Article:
The Thunder Child
Science Fiction and Fantasy
Non-Fiction Book Reviews
by Caroline Miniscule
Caroline Miniscule has traveled around the world. She now stays in one place and reads science fiction. She is a graduate of D'Illyria University.
March 9, 1950: Space Patrol made its debut as a 15-minute a day, 5-day a week serial on a local Los Angeles TV station. Nine months later it had grown so popular that it was purchased by a network and aired nationwide.
Television was in its infancy and there was no such thing as videotape. Families who crowded around their television sets were in essence watching live theater. If an actor forgot a line or a prop failed to work properly, it happened in full view of millions of people...and it was the actor's job to cover those lapses. And for the most part they succeeded admirably.
FileWhenAuthor Jean-Noel Bassior's book Space Patrol: Missions of Daring in the Name of Early Television, is more than a history of the classic science fiction program ? it's also a history of some of the most exciting years in the history of television itself. More than that, it's a memoir - a history of Bassior's decade-long quest to find and dialog with the cast members and production personnel of the show ? with a presence at her shoulder every step of the way.
Lyn Osborn, who played Cadet Happy, died of a brain tumor at the age of 32, just 3 years after the show had gone off the air. But his presence is very much felt by Bassior as she interviews the actors: Ed Kemmer (Buzz Corry), Virginia Hewitt (Carol Carlisle), Nina Bara (Tonga), Ken Mayer (Major Robertson) and Bela Kovacks (Prince Baccarotti).
She also interviewed Norman Jolley - the writer for most of the televison programs, whom she titles "the Soul of Space Patrol", Lou Huston who wrote the radio programs, and Dick Darley, the director, as well as actors who guested on the program.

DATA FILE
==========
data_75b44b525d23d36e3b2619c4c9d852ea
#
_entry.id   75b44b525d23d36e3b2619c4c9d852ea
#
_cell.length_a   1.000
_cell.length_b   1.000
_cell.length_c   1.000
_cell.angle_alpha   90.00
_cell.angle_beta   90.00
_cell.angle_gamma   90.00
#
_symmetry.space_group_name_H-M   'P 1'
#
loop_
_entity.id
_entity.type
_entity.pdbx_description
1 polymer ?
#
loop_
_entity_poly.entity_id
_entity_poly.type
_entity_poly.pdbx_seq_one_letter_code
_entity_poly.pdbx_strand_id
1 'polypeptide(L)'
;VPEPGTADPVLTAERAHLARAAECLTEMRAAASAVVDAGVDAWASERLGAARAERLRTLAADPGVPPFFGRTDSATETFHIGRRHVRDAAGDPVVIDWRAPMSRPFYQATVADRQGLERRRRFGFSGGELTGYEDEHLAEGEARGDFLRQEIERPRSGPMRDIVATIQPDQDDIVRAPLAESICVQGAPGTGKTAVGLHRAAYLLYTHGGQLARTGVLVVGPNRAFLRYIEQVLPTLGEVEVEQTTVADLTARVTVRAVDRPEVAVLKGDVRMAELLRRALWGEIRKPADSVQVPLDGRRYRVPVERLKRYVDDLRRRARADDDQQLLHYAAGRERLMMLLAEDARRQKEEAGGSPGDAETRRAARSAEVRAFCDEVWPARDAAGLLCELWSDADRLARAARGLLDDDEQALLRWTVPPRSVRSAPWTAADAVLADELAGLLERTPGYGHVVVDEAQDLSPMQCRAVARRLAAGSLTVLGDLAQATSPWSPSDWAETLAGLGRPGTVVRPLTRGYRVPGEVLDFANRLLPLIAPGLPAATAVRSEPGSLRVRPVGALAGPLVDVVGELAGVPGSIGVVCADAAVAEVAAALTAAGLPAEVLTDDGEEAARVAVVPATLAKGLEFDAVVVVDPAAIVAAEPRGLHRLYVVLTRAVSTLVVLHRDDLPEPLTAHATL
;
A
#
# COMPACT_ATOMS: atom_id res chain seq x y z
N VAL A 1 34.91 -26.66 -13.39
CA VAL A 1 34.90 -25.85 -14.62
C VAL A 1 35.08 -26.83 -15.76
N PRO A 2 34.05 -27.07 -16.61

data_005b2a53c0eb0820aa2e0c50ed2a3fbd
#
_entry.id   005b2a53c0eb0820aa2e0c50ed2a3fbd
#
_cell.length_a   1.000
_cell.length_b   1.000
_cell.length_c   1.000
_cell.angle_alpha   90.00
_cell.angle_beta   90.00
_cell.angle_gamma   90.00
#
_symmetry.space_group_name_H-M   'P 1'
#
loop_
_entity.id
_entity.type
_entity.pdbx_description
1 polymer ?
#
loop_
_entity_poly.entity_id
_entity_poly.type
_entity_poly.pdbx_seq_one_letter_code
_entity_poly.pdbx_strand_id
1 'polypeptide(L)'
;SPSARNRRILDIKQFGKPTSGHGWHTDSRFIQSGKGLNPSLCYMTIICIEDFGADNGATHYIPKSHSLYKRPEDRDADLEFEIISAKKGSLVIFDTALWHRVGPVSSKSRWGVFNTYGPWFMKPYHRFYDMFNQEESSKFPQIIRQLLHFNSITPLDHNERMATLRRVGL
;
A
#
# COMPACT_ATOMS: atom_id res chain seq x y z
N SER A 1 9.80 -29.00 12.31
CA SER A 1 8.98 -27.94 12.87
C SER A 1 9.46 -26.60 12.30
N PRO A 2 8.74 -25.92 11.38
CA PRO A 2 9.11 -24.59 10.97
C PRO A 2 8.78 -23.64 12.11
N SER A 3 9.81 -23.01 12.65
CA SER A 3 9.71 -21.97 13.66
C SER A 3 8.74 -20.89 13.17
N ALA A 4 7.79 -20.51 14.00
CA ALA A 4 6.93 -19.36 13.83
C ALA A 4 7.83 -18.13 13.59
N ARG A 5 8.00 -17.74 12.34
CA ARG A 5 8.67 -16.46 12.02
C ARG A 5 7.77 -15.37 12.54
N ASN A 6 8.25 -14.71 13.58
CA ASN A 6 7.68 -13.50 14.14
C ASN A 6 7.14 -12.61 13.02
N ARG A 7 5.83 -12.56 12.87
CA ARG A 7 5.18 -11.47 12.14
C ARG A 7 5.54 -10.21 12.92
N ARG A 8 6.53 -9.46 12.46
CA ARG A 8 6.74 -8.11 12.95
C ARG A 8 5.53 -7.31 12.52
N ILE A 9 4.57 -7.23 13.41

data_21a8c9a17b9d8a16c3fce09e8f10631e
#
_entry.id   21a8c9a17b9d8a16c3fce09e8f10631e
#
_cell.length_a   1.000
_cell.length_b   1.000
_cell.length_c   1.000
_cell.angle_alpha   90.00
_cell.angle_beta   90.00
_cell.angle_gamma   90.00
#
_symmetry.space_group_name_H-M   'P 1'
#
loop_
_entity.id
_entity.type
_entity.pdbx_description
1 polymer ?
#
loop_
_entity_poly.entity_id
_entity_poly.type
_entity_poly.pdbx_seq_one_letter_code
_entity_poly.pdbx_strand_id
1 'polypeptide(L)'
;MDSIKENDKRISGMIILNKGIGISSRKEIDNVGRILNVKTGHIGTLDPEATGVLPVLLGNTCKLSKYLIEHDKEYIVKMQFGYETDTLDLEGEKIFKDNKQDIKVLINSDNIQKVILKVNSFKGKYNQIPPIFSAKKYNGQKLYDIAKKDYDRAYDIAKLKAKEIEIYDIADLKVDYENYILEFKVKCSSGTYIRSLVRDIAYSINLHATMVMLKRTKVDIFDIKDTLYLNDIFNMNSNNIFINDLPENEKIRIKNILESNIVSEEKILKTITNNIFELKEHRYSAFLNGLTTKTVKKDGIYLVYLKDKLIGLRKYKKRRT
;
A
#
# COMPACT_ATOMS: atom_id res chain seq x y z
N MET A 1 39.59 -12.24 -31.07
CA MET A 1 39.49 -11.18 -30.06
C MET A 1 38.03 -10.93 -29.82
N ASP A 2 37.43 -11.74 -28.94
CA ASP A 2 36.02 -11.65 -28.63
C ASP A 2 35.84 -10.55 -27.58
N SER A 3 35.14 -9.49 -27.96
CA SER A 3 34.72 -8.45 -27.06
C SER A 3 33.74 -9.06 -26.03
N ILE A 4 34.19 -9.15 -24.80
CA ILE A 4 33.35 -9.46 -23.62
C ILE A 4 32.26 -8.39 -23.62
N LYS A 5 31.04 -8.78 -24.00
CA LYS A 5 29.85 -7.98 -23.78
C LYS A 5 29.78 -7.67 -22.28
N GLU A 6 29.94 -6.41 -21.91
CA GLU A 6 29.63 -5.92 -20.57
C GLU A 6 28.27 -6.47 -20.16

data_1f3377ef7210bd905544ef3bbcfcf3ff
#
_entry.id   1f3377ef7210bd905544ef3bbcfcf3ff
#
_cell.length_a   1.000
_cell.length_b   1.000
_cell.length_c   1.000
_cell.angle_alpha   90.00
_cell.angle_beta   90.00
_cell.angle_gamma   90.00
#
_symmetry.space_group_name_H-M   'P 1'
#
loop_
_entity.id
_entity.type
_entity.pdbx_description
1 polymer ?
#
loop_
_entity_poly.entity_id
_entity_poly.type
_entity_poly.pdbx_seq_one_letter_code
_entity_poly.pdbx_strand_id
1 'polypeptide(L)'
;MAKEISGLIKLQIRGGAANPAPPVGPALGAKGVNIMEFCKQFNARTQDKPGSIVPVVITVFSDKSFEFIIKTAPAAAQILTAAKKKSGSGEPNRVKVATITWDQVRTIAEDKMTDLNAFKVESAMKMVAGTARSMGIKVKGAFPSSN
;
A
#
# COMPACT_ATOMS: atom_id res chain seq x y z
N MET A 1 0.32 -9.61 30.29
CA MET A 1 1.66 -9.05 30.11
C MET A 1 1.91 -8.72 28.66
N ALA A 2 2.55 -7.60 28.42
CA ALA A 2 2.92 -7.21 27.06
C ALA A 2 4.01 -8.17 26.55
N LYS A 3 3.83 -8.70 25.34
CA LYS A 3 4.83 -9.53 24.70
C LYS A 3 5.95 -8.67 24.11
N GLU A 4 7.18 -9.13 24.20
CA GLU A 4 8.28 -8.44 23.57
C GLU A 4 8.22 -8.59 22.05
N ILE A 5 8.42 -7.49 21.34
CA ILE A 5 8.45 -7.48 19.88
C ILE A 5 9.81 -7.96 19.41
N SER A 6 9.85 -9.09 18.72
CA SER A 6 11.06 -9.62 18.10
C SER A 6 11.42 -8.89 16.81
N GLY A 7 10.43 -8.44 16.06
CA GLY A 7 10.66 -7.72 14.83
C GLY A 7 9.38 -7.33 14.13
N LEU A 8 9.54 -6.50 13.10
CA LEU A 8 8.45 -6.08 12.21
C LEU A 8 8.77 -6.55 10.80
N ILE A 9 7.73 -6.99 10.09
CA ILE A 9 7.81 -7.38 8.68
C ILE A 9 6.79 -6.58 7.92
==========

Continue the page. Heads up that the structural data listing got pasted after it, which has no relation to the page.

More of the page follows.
At 357 pages (plus an additional 80 pages of appendices), this book is jam-packed with photos of the cast and crew, the premiums which kids could acquire from eating the sponsor's products, and behind-the-scenes shots, as well as memories and reminiscences from the men and women who worked long and hard hours to bring the program to life.
Space Patrol was ostensibly aimed at children, but because the actors and writer took it seriously, and because of the dedication of the crew who filmed the show, it was much more than that.
The actors? The characters - each one willing to die for the others - were true heroes in the eyes of the audience.
The episodes? Cast your eye on the Episode Guide at the back of the book and a few of those synopses will remind you of Star Trek adventures. The plots were sophisticated (for the most part) and well thought out and exciting!
Space Patrol's legacy lives on in many ways.
This book is highly recommended to all fans of television history, science fiction history, and to those who just like a good read about fascinating people.
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